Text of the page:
You can watch Stuart Leithes's piece on Sam's story here
A former non-league footballer has been speaking about the long term effects of a concussion he suffered in a clash of heads during a match.
Sam Goodge from Ely developed fatigue and headaches, which also led to depression, after the incident in 2019 that ended his playing career.
And he wants to raise awareness of the 'post-concussion syndrome' which is still affecting his life.
Sam suffered a concussion in a clash of heads during a match for Ely City in 2019.
And he's also had to cope with a condition known as 'post-concussion syndrome'.
Sam's been speaking about the way it's changed his life in the hope that there will be more awareness of the potential risks involved in football.
He said after the impact he felt a little 'buzzed' but carried on playing. He got checked out a few days later and was given the all clear.
Sam was bed bound for three weeks and felt he was slipping into depression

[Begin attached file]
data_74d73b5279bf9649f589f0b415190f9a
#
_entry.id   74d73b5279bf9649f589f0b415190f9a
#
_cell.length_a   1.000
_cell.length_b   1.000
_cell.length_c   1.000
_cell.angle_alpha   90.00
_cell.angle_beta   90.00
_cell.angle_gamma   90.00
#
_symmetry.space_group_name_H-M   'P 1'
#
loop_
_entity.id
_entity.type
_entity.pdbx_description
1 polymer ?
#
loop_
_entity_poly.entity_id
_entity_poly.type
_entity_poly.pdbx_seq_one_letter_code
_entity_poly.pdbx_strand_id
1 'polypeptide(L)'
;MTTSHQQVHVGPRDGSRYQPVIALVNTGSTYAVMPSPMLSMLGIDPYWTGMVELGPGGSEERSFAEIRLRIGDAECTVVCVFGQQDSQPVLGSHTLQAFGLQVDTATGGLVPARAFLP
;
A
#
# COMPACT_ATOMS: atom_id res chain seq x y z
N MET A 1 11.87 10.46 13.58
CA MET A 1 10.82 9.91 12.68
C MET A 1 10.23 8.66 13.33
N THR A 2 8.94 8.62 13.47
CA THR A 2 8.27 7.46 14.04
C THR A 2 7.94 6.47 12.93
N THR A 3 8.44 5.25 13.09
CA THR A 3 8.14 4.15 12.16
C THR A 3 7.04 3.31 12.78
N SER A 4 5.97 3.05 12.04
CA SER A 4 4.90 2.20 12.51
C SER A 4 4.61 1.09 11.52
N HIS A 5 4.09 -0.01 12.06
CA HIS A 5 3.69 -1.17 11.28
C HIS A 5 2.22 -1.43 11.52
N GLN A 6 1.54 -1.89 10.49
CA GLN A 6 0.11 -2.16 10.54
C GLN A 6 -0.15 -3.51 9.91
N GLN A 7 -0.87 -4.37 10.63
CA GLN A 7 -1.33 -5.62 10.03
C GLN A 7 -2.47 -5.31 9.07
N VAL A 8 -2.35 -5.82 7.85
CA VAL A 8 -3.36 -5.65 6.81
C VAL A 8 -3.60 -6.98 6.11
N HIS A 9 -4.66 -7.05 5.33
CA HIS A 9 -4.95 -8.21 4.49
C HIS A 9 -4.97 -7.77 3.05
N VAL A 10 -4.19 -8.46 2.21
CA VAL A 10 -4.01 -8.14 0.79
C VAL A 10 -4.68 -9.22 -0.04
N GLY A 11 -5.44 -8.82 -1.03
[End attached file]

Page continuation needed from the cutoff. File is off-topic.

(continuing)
Eventually he sought out help and after a clear CT scan was diagnosed with post-concussion syndrome- it can last for months, years even.
Sams said it turned out that due to previous head trauma in years gone by he was more susceptible to longer lasting symptoms this time around.
One of the concussions was playing a rugby game in his early teens- he was knocked out for 20 minutes and was never checked over by a professional.
Sam's also suffered with his digestion ever since the impact and has lost 15 kg which is over two stone.
He has trouble sleeping and persistent headaches but says battling the problems has strengthened him in some ways.
Ultimately Sam says it's all about creating some more awareness around concussion.
Ely City FC tweeted: So much courage to speak out about this - we at the club would like to raise awareness of this and with your help organise some sort of awareness / fundraising day/evening.
The charity Headway has also helped Sam.
There has been more awareness of brain injuries in sports in recent years.
And former Northampton Saints rugby player Steve Thompson has revealed he "can't remember" winning the World Cup with England in 2003 after he was diagnosed with early-onset dementia.
Ely City staff say Sam's injury has made them more aware of the effects of concussion.
And Sam has tweeted his thanks to everyone who has listened to his story.